Microsoft has taken control of domains owned by DNS provider No-IP after filing a federal court order against the company for its role in spreading malware to millions of computers.
The computing giant claims that No-IP's parent company Vitalwerks has been enabling cybercriminals from Kuwait and Algeria distribute the trojan Bladabindi and the worm Jenxcus through improper management of the service.
Richard Domingues Boscovich, assistant general counsel at Microsoft digital crimes unit, said: "Of the 10 global malware disruptions in which we've been involved, this action has the potential to be the largest in terms of infection cleanup.
"Our research revealed that out of all Dynamic DNS providers, No-IP domains are used 93% of the time for Bladabindi-Jenxcus infections, which are the most prevalent among the 245 different types of malware currently exploiting No-IP domains."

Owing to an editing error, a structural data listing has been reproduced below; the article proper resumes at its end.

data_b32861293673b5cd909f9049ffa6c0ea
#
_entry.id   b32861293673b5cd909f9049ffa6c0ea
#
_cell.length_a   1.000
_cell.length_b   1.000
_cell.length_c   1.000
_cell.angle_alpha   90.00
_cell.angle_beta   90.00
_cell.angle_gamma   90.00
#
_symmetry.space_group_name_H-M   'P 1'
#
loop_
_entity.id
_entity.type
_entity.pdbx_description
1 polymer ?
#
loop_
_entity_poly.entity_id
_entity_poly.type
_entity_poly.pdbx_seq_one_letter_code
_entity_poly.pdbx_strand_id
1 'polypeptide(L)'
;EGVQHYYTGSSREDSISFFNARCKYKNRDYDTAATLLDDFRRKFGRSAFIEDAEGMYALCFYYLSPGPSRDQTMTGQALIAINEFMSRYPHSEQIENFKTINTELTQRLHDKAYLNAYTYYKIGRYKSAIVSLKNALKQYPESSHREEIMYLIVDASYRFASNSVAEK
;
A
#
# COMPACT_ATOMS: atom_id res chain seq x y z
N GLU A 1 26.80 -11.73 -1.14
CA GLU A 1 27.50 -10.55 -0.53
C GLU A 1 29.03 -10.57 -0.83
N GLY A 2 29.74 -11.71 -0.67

On June 19 the company filed for a temporary restraining order against No-IP at a US District Court in Nevada, which was granted a week later, giving Microsoft control over No-IP's 23 free domains.
Since the ruling Microsoft said it has identified and routed bad traffic into its "sinkhole", collecting information to help it repair damage caused by Bladabindi and Jenxcus.
Natalie Goguen, marketing manager at No-IP, said: "[Microsoft] claim that their intent is to only filter out the known bad hostnames in each seized domain, while continuing to allow the good hostnames to resolve. However, this is not happening.
"Apparently, the Microsoft infrastructure is not able to handle the billions of queries from our customers. Millions of innocent users are experiencing outages to their services because of Microsoft's attempt to remediate hostnames associated with a few bad actors."
She admitted their service does "occasionally fall prey" to cyber criminals, but denounced the "heavy handed" and "draconian actions" of Microsoft. She added that before the takedown Microsoft had not been in contact with No-IP or asked it to block any of its subdomains.